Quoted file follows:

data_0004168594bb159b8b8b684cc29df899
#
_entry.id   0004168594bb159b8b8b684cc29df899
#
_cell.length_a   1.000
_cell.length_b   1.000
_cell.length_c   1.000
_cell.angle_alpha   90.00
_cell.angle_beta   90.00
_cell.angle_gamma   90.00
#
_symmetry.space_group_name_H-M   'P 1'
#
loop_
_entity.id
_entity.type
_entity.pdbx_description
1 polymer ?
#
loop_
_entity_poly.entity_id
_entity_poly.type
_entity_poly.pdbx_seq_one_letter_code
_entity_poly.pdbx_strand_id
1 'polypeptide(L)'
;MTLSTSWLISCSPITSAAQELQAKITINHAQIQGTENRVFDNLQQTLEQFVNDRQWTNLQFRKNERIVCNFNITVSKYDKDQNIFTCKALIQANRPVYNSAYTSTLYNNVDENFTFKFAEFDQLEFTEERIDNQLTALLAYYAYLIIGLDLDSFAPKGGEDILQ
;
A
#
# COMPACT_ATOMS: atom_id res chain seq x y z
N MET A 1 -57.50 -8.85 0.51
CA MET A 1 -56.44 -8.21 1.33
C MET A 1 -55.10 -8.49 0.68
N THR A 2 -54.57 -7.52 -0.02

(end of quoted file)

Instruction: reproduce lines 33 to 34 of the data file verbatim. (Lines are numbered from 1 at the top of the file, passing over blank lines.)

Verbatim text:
C MET A 1 -55.10 -8.49 0.68
N THR A 2 -54.57 -7.52 -0.02